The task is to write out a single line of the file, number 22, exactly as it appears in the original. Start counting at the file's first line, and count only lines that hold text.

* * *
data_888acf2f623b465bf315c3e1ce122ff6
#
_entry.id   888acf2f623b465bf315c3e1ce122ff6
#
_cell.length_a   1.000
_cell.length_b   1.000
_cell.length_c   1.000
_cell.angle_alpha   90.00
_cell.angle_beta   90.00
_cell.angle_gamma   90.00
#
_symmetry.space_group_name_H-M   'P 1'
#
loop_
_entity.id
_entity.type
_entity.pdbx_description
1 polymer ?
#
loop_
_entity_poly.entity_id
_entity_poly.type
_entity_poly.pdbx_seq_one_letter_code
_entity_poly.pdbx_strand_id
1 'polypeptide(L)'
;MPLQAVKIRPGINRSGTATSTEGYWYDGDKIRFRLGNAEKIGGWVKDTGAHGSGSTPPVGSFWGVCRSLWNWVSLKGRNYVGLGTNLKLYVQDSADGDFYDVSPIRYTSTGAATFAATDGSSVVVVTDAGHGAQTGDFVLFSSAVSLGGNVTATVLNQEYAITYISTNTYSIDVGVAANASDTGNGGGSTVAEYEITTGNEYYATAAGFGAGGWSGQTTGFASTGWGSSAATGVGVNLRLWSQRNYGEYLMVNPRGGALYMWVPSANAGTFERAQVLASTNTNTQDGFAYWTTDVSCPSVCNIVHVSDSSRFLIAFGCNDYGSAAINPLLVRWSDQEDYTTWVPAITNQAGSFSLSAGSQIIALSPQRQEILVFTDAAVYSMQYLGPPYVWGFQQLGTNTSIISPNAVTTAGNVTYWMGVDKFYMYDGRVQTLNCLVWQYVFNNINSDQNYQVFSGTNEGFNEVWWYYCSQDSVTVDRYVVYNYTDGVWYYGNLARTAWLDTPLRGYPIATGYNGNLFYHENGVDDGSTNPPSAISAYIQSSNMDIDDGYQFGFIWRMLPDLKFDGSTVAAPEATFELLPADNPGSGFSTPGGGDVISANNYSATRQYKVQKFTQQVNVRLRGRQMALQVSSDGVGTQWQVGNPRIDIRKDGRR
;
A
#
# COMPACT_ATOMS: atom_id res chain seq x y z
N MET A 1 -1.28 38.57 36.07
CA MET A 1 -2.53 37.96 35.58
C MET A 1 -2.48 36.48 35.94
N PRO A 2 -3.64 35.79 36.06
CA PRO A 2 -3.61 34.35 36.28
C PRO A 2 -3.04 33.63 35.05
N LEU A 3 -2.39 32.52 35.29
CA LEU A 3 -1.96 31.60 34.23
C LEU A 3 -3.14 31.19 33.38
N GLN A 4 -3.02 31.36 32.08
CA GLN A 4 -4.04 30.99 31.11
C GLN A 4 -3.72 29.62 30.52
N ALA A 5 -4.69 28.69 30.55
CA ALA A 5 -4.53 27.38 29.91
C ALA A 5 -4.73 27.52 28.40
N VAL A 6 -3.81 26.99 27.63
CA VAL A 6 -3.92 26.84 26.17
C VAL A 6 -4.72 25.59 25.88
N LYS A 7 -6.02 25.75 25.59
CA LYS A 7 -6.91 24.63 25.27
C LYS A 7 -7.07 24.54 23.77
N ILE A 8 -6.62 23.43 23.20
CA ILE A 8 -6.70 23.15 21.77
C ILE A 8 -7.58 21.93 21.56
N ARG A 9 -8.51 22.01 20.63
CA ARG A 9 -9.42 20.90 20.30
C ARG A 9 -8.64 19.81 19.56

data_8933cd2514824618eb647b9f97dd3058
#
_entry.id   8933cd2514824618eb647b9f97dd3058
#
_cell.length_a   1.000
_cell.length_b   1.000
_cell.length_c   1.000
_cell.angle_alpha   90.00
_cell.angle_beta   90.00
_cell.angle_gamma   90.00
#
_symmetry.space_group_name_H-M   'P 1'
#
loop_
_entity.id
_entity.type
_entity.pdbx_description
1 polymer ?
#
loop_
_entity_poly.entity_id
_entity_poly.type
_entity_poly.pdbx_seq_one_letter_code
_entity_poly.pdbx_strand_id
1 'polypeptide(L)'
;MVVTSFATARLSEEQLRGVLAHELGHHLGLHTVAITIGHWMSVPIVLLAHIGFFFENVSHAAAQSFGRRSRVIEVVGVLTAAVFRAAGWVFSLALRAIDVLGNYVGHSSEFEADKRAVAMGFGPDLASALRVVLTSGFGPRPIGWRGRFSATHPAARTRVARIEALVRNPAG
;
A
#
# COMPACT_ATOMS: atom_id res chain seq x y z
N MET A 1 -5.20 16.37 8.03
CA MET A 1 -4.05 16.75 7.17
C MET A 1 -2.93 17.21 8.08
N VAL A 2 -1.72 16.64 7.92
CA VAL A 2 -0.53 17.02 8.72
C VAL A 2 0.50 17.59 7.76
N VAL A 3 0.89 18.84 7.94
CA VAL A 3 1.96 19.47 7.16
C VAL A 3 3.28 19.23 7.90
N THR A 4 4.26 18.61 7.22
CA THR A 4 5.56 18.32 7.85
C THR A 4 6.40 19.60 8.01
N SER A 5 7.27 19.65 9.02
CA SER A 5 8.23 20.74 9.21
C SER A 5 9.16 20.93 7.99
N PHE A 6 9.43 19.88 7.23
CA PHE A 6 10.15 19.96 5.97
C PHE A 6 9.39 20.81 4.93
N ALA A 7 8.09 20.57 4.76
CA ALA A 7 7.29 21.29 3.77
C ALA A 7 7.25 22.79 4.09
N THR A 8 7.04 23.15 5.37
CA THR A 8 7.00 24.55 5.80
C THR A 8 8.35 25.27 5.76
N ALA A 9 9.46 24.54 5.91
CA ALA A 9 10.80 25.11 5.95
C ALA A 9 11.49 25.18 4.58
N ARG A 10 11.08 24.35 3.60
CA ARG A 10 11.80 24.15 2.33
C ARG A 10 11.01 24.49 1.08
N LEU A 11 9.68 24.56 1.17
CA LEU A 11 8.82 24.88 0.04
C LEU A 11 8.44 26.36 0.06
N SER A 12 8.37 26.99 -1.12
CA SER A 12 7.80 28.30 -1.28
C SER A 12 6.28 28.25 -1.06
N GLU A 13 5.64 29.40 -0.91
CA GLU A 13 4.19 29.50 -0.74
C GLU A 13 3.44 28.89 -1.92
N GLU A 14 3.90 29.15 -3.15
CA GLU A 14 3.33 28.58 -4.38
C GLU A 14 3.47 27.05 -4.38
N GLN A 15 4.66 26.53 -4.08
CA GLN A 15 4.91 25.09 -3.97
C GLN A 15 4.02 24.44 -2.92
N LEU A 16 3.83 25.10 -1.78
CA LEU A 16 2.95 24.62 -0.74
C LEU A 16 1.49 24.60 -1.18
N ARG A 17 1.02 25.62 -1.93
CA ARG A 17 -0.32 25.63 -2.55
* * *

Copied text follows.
_entity_poly.type